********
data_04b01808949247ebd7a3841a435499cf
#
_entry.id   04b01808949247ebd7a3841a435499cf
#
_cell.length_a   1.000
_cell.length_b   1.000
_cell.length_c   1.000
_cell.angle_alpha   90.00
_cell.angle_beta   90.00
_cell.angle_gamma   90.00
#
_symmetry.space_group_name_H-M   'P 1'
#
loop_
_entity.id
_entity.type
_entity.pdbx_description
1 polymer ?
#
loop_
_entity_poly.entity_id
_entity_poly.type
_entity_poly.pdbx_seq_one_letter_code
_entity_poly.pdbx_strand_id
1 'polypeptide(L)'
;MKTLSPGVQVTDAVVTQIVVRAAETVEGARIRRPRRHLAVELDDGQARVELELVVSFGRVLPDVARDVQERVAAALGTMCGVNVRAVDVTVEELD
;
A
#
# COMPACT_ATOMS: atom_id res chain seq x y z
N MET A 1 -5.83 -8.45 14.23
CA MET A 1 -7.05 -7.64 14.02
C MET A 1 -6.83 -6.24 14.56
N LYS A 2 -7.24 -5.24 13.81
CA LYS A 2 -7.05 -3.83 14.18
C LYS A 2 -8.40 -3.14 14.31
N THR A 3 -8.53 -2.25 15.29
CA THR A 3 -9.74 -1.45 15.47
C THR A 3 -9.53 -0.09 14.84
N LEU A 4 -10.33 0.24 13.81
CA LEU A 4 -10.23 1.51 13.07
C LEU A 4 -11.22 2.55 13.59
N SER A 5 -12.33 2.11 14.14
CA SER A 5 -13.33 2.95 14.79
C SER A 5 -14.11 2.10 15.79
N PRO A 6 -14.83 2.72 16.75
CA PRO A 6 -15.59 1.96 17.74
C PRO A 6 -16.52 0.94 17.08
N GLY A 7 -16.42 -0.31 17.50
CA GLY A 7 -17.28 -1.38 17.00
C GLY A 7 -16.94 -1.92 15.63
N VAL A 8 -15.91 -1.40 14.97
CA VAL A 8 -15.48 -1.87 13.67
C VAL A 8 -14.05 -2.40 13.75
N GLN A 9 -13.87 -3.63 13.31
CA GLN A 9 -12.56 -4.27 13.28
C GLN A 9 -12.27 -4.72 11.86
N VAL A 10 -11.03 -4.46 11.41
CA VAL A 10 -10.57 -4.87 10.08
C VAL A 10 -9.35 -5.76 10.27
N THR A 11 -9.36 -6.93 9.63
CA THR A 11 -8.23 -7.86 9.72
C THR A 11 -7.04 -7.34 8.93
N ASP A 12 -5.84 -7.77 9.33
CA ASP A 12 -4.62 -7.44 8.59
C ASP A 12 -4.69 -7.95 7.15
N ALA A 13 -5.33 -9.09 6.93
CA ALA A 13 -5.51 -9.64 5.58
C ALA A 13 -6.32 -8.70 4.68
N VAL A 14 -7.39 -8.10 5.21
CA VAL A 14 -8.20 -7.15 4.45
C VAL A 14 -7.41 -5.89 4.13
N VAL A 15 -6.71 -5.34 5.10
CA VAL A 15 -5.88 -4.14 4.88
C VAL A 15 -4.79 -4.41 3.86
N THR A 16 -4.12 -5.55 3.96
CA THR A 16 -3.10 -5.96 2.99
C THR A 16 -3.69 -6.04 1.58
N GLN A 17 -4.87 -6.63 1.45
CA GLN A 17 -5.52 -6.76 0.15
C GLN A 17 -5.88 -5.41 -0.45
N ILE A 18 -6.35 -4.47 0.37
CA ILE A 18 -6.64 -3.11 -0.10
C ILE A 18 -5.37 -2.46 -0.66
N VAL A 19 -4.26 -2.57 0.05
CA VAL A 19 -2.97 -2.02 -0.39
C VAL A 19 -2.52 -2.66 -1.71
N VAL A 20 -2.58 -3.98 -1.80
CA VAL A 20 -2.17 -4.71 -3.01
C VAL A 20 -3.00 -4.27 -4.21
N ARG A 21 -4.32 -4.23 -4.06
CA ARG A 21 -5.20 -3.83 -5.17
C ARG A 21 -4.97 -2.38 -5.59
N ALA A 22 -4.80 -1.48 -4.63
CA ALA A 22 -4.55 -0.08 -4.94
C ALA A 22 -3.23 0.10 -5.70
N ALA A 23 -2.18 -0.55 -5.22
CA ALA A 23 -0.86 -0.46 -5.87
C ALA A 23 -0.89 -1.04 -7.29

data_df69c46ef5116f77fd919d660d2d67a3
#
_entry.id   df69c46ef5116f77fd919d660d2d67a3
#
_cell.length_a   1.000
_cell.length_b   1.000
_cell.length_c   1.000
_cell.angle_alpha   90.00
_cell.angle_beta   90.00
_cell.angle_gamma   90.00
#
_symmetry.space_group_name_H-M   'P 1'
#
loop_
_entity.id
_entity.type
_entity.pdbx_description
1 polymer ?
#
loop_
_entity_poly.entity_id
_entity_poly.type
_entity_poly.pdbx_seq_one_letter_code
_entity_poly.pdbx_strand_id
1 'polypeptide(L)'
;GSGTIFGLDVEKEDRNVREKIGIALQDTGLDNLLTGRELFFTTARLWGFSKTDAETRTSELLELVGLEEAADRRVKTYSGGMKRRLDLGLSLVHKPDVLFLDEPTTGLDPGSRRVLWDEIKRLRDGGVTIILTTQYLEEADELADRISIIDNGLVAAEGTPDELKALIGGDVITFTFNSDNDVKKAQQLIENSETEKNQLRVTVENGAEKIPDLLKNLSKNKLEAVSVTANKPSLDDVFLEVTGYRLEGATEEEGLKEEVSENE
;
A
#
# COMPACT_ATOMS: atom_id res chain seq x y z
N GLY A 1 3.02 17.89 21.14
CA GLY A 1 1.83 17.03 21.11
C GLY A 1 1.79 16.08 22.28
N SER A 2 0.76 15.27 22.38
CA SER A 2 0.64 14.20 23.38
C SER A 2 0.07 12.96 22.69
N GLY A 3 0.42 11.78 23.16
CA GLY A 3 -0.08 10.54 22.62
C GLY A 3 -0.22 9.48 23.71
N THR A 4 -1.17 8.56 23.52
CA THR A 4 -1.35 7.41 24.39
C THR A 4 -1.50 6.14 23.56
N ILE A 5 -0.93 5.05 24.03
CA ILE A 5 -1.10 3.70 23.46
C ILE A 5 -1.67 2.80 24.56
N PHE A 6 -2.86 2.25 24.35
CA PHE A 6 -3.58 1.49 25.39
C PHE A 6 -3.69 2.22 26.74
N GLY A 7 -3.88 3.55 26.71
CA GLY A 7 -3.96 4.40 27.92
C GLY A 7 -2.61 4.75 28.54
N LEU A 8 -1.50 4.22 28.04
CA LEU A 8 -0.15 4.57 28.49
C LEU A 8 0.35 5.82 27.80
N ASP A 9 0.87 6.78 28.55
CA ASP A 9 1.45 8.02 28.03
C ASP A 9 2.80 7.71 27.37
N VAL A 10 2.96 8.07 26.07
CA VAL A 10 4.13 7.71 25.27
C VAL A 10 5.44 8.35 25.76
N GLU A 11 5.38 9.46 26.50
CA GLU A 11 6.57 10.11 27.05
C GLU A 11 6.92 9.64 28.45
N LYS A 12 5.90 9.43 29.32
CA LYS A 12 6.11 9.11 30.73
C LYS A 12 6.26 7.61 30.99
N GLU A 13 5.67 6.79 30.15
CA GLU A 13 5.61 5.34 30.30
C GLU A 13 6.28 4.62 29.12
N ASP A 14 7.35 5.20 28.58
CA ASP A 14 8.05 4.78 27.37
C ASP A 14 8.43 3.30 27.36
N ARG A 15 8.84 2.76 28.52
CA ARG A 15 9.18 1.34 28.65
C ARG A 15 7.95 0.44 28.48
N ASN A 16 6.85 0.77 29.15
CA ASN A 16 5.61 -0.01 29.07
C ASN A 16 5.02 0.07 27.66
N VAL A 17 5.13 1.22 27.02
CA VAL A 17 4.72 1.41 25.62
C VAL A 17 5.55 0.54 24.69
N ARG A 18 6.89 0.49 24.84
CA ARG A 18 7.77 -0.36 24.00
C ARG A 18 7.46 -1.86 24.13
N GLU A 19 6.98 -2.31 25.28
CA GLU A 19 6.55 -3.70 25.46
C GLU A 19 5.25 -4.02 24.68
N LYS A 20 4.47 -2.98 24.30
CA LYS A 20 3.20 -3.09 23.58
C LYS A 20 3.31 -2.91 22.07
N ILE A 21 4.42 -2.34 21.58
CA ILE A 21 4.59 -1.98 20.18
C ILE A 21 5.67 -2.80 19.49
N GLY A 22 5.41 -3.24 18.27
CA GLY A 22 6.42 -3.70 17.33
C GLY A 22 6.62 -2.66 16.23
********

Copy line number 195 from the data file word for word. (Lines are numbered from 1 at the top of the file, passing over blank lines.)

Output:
C GLY A 22 6.62 -2.66 16.23